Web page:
I am honoured as Minister of Health and Wellness to salute nurses internationally, and especially those living and working in Barbados, on International Nurses’ Day, Tuesday, May 12.
This annual celebration of the important contribution made by nurses to the healthcare sector worldwide is particularly notable this year as it falls within one of the most severe health crises in living memory – the COVID-19 pandemic.
The invaluable role nurses play in monitoring and evaluating patients, administering medicine, consulting with other healthcare professionals and providing healthcare education to patients and their families cannot be overstated.
Amid this global pandemic, that role has been magnified times-fold as these frontline workers turn up to their jobs every day intent on providing the best available care, and helping to save as many lives as possible.
We hear and read about the heroic acts of nursing professionals all over the world as they treat and care for those infected by this highly contagious viral illness, sometimes at the risk of their own lives, for many have been stricken and some have died.
While this type of sacrifice may be hard for some people outside of your profession to understand, I know that those of you who have chosen this vocation fully embrace the notion that being a nurse is more than a job. It is who you are. Your aptitude to be empathetic, to feel compassion and to provide comfort is what drew you to this profession, and it is these qualities that make you the diligent, committed healthcare professionals that you are.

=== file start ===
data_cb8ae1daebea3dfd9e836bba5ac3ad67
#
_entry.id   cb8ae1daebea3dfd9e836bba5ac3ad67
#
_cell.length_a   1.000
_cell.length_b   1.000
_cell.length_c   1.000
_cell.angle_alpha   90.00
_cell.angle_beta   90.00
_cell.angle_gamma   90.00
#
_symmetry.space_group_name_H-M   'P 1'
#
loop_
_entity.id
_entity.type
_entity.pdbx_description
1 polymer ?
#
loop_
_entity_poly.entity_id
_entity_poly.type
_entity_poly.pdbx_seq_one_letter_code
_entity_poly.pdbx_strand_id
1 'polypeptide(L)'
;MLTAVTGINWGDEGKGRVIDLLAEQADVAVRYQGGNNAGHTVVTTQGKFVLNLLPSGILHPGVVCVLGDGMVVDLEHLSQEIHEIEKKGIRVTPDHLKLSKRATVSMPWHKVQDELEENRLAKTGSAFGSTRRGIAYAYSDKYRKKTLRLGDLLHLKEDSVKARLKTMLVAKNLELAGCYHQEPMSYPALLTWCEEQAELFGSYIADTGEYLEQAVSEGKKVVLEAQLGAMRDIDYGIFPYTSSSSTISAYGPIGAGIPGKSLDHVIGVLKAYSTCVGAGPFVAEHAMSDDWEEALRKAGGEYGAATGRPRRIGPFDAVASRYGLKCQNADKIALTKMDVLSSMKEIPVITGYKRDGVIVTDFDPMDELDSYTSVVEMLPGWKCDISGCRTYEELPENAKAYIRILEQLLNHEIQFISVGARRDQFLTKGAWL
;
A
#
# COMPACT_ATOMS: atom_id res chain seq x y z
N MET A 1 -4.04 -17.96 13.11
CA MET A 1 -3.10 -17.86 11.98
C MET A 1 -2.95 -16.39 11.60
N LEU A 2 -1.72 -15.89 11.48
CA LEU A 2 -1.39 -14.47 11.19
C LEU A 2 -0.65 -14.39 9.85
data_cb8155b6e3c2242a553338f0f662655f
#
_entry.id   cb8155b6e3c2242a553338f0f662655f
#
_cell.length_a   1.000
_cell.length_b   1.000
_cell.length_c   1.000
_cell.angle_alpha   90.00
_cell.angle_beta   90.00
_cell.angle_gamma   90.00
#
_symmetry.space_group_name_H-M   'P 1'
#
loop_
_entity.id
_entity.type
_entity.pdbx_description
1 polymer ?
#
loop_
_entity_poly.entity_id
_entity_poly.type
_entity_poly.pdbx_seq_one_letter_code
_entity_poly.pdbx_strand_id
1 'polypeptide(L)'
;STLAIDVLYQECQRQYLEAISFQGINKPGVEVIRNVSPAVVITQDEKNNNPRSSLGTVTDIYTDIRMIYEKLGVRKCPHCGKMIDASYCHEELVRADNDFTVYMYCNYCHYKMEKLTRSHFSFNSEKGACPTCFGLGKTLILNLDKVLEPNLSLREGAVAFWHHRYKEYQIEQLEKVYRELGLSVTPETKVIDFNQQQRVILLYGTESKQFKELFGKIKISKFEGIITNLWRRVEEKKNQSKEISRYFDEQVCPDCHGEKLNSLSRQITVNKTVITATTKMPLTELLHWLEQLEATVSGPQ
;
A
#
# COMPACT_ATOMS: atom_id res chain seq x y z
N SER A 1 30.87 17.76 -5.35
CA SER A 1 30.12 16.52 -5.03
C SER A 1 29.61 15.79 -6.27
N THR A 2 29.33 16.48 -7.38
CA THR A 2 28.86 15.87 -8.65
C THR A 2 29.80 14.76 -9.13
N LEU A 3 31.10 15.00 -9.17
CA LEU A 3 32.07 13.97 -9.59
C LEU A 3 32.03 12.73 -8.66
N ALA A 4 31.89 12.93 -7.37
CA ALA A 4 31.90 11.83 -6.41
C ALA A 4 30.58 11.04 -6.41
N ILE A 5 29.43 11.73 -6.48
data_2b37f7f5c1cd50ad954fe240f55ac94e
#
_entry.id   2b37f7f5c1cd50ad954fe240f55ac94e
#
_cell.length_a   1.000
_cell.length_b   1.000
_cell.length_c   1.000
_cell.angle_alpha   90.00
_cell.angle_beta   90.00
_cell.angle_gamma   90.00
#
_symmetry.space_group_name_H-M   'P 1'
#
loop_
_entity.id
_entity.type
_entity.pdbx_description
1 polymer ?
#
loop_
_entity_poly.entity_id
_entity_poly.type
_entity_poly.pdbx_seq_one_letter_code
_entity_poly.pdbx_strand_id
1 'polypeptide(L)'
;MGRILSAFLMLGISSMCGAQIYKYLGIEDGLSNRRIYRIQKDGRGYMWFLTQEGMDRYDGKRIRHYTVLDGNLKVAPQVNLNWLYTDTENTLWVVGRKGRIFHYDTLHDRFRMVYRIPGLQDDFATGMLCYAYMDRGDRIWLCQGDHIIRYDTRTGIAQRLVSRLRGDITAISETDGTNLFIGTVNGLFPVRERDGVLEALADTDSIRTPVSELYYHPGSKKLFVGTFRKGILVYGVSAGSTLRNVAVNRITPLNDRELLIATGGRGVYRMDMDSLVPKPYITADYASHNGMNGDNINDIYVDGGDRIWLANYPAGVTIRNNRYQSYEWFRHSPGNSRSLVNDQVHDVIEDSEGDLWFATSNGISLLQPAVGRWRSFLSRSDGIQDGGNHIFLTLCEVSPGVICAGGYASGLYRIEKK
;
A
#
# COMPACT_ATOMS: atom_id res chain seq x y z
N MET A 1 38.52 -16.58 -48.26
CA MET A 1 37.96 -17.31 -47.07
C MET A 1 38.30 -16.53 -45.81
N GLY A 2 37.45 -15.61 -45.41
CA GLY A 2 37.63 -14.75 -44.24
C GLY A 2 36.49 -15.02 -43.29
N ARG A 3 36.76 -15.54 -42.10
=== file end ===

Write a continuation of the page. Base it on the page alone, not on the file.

It is imperative that nurses are provided with all the personal protective equipment they need to carry out their duties each day, and here in Barbados we have worked hard to ensure that our healthcare teams have ready access to everything they require.
In this challenging environment, our nurses are not only working within the Queen Elizabeth Hospital, the polyclinics, the Psychiatric Hospital and the geriatric facilities but they are now also working within our quarantine and isolation centres and the field hospital, dealing directly with those infected, or suspected of being infected with COVID-19.
Our local nurses are being ably supported by a contingent of specialist nurses sent to Barbados by the Government of Cuba. I take this opportunity on International Nurses’ Day to once again express the gratitude of the Government and people of Barbados to the Government and people of Cuba for this valuable assistance to our country.
The World Health Organization has designated 2020 as the International Year of the Nurse and the Midwife, in honour of the 200th anniversary of the birth of the world’s most famous nurse, Florence Nightingale. The theme for this year’s celebrations is Nurses: A Voice to Lead – Nursing the World to Health.
On this International Nurses’ Day, I join all Barbadians and everyone resident in this island, in commending you, the nurses, whether you are in public health or private practice, for your excellent work during these unprecedented times. We celebrate you and thank you for your sterling contribution to health care in Barbados.
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